4 Easy Steps to Demolition
They may not be legal. But, they send a message!
Not a city. Not a town. Not a village. There is not one without an unsightly, abandoned, dangerous to the community, potentially drug haven structure, home, or trailer which does not need demolished. There is one more reason to demolish these structures: They invite adventuresome children who want to explore. I was one of these adventurists. An old house can become a fascinating cave, a club house, an old mine, or a foreign country full of mystery and adventure, and young minds seldom realize the dangers within, around the corner, or underneath.
That being said, I want to congratulate my city leaders of Clarksburg, West Virginia for adopting an aggressive program to rid our community of the unsightly and dangerous (structures). It is a long and slow process, but they are making progress. If your area does not have such a program, I would encourage you to contact your elected officials and establish your own ‘Steps to Demolition.’
However, I do not completely understand how our program works. I am hoping one or more of my city officials would explain how a structure makes the ‘demolish’ list? The cost? Where does the money for demolition come from? And finally, what happens to the property once the structure is cleared? Meanwhile, I have devised my own plan.
I know there are many legal mountains and valleys which need conquering before a structure is demolished, but this is how I feel the process should work. Note: I am fully aware that many of my suggestions are not only illegal, borderline immoral, and perhaps a little ‘cold-hearted,’ but I am tired of seeing so much dilapidation and danger around every corner. Owners must be held accountable!
As you read my suggestions, as noted before, many are illegal but, remember, “What is illegal today could become a legal norm tomorrow.”
Step 1: If the structure is abandoned and classified as unsafe, unsightly, and/or a danger to the community, it is added to “The D List” – demolition.
Step 2: The property owner is given two choices: Improve to specifications OR demolish and clear the site. Time frame would vary according to the scope of the project. And, the rules apply across the board: politics aside, everyone is treated equally, regardless of their financial or political situation.
Step 3: If Step 2 is not met, officials would order and pay for the demolition and clearing. The property owner would be billed and given a reasonable time to pay the city.
Step 4: If the property owner is unable to pay, the city takes possession of the property and goes to court to recoup payment in one or more of the following ways: seizure of personal property; attach wages, savings accounts, checking accounts; seizure of business(es); if necessary, cut off government assistance. Take a lesson directly from the IRS. The city is now in a ‘win-win.’ They can sell the property and recoup demolition costs…the easy way or the hard way.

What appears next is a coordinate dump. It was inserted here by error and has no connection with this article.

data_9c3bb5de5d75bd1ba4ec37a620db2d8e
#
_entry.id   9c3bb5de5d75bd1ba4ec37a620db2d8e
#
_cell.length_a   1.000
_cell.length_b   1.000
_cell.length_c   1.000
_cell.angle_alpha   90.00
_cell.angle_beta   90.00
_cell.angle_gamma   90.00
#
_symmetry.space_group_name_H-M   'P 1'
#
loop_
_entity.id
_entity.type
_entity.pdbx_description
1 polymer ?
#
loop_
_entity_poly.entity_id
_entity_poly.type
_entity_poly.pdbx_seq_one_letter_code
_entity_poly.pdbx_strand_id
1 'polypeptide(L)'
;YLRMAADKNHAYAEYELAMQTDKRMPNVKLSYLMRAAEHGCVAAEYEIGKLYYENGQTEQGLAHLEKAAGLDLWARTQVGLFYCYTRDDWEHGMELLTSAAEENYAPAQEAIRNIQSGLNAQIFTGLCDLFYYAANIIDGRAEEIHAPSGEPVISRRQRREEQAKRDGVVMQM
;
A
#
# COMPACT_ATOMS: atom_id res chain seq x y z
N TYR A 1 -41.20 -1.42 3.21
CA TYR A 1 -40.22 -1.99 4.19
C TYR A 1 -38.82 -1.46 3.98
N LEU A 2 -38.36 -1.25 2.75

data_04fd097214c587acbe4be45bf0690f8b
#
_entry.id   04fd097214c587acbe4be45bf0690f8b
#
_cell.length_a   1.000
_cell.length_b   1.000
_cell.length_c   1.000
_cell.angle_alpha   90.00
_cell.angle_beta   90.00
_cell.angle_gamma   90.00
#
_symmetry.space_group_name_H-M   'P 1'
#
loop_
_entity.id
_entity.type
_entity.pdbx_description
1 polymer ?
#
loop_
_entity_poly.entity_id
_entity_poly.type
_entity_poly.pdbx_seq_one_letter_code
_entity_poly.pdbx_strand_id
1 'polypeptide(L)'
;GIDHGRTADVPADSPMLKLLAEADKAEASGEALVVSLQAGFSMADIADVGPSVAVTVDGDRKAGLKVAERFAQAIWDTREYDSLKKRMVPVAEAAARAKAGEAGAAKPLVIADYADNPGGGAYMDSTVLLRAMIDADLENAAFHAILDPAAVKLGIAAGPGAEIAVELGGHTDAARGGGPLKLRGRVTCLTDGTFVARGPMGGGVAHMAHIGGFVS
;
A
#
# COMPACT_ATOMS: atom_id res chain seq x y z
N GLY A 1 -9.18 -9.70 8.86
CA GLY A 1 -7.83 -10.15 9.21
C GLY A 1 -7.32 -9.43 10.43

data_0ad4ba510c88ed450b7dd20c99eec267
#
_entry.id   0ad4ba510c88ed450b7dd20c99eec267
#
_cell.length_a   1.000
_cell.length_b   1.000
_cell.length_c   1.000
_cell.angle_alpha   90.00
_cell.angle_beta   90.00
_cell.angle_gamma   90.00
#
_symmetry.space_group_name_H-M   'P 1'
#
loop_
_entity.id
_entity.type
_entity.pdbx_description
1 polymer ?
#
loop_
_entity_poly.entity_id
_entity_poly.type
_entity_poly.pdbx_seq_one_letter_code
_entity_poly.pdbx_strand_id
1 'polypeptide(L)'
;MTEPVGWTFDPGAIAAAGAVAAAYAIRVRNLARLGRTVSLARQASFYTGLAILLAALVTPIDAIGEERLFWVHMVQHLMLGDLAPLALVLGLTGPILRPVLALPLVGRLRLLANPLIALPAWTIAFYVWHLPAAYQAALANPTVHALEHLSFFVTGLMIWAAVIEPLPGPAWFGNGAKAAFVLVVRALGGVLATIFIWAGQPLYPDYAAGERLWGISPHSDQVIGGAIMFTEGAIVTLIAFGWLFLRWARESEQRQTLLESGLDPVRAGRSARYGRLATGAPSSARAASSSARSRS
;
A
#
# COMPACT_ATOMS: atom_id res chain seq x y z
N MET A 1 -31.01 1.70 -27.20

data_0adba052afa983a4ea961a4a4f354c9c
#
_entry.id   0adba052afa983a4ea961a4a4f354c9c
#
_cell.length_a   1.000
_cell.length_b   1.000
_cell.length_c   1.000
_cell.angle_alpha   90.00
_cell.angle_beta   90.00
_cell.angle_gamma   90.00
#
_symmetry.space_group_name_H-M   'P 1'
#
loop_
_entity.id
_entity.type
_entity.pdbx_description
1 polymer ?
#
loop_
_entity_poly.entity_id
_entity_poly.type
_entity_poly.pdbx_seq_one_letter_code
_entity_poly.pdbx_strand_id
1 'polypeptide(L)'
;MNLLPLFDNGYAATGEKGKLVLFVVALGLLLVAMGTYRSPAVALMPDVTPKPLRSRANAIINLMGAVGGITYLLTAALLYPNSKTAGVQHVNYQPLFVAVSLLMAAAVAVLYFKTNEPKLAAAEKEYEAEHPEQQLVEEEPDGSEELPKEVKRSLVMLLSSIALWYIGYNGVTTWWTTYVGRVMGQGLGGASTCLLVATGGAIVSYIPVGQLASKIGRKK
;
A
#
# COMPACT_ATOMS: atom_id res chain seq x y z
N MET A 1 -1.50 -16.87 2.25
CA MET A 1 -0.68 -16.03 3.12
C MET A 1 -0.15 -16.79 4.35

Yes, many stipulations and conditions in my “4 Easy Steps to Demolition” may be illegal and a bit ‘cold-hearted’ but, it definitely sends a message: “Keep your property up to accepted community standards or sell it to someone who will or you may lose that property and so much more.” And, I do remember when illegal became legal.
Another upside with my plan: It would surely keep the lawyers working overtime.
And now, let’s go on a mystery tour of some properties I came across over the weekend. Some may already be targeted by my city government. If not, these will surely make my ‘4-Step Demo List.’ . Note: all of these are within the Clarksburg city limits.
This home caught fire almost year ago. The smoke smell still lingers.
This is on the line between my city and a neighboring community. I usually see chickens running in the yard and trash cans overflowing with beer cans. It may be occupied, but it should not.
Only two blocks from the center of town. My wife said, "Years ago, this was a beautiful home. The elderly lady who lived here always had red geraniums on the steps. I can still see her sweeping the porch every morning. Everything was immaculate."
This car wash, only half is pictured, has been out of operation for years, and possibly a decade or two.
This may still be occupied…but again, it should not! It is begging to be vandalized or burglarized.
Partially burned and bordered up. I hope the electric meter was removed. The lines are still connected.
This was once some type of manufacturing facility. Now, it probably houses an occasional homeless person(s), provides shelter and opportunity to the druggies, and a home for feral cats, bats, and rats.
The next two pictures were taken within the neighborhood where I grew up, went to elementary school, and spent many hours on the playground.
And lastly, the Waldo Hotel, located in the center of Clarksburg. Once, this was a West Virginia showplace. My city has been battling the owners for years. What a (once) grand hotel. Now, it is just sad. Yes, it could be saved. However, I do not see any investor(s) willing to commit $22m-plus on this project. I have been back in Clarksburg for 14 years and it continues to decline.
As I took these pictures, I found myself becoming increasingly sad and reflective. When I looked at each structure, I could see a once proud and special place, full of love and pride. And now, I asked myself, "Why did this happen?"
But, it did happen. Now, they must be removed, using the most efficient means possible. Remember, being illegal does not mean it is wrong!
Until another day.
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On the whole, these essays encourage us to nurture our better selves—and who among us doesn’t need an occasional nudge toward greater kindness, tolerance, and appreciation of the things that really matter in life?